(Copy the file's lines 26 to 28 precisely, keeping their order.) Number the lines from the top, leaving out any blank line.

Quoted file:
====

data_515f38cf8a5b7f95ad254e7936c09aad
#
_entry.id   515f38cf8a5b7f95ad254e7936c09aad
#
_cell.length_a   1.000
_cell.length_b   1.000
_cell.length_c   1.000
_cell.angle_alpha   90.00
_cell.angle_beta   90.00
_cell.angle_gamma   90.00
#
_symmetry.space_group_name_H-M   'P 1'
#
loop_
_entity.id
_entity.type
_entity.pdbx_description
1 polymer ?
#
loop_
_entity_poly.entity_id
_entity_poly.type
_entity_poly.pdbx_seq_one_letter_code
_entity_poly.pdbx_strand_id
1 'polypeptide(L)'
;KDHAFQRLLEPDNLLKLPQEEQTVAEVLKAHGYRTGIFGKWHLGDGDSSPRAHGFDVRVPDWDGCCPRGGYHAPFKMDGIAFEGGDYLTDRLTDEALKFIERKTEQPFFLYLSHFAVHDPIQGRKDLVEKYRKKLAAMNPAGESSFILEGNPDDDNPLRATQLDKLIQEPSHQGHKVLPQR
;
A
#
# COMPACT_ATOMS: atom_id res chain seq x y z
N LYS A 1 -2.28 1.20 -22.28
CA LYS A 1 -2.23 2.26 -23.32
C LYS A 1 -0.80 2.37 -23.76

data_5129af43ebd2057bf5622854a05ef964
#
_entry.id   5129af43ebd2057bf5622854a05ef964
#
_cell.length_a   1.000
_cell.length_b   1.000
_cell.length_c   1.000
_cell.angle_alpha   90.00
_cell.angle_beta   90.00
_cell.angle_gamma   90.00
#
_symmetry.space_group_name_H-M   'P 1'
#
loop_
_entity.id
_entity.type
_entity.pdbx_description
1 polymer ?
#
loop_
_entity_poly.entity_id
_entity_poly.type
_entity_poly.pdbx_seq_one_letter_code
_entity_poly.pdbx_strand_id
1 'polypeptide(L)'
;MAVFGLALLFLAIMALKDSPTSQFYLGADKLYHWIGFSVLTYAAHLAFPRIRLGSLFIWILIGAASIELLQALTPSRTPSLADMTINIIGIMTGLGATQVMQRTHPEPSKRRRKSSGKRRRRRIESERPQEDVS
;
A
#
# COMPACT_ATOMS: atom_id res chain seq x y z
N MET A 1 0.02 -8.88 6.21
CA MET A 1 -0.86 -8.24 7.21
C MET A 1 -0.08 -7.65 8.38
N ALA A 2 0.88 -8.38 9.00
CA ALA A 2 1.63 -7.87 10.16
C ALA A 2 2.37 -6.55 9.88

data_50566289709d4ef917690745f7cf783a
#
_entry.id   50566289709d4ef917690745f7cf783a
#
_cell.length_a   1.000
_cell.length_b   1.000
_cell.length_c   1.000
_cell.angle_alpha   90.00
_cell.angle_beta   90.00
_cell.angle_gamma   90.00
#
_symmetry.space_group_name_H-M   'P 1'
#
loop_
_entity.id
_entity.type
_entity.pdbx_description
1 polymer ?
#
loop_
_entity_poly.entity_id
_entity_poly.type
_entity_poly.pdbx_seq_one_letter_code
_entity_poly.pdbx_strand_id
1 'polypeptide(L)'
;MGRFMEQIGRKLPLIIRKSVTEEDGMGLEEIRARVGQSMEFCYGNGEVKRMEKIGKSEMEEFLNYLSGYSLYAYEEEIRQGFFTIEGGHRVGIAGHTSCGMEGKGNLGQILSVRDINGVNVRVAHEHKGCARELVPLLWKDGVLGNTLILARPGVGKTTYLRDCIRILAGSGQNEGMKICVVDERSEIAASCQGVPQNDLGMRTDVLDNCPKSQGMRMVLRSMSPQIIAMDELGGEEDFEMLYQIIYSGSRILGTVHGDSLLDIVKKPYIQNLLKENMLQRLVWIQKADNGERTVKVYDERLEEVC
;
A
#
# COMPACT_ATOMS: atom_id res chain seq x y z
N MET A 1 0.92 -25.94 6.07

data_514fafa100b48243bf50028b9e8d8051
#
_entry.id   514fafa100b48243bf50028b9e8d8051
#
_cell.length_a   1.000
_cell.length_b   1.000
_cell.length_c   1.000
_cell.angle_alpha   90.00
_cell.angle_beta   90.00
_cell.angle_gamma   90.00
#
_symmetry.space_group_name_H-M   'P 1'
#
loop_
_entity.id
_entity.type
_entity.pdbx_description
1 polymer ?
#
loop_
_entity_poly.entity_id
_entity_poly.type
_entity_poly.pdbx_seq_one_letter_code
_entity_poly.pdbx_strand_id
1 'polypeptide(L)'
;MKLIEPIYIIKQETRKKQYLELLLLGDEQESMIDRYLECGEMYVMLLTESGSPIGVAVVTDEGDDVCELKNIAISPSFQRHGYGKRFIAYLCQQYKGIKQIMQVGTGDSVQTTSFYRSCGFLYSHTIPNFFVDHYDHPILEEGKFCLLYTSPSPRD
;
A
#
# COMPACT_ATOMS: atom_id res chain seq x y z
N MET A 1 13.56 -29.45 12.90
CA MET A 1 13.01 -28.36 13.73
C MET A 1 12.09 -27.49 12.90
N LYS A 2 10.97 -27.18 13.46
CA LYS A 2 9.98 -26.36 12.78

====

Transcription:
;KDHAFQRLLEPDNLLKLPQEEQTVAEVLKAHGYRTGIFGKWHLGDGDSSPRAHGFDVRVPDWDGCCPRGGYHAPFKMDGIAFEGGDYLTDRLTDEALKFIERKTEQPFFLYLSHFAVHDPIQGRKDLVEKYRKKLAAMNPAGESSFILEGNPDDDNPLRATQLDKLIQEPSHQGHKVLPQR
;
A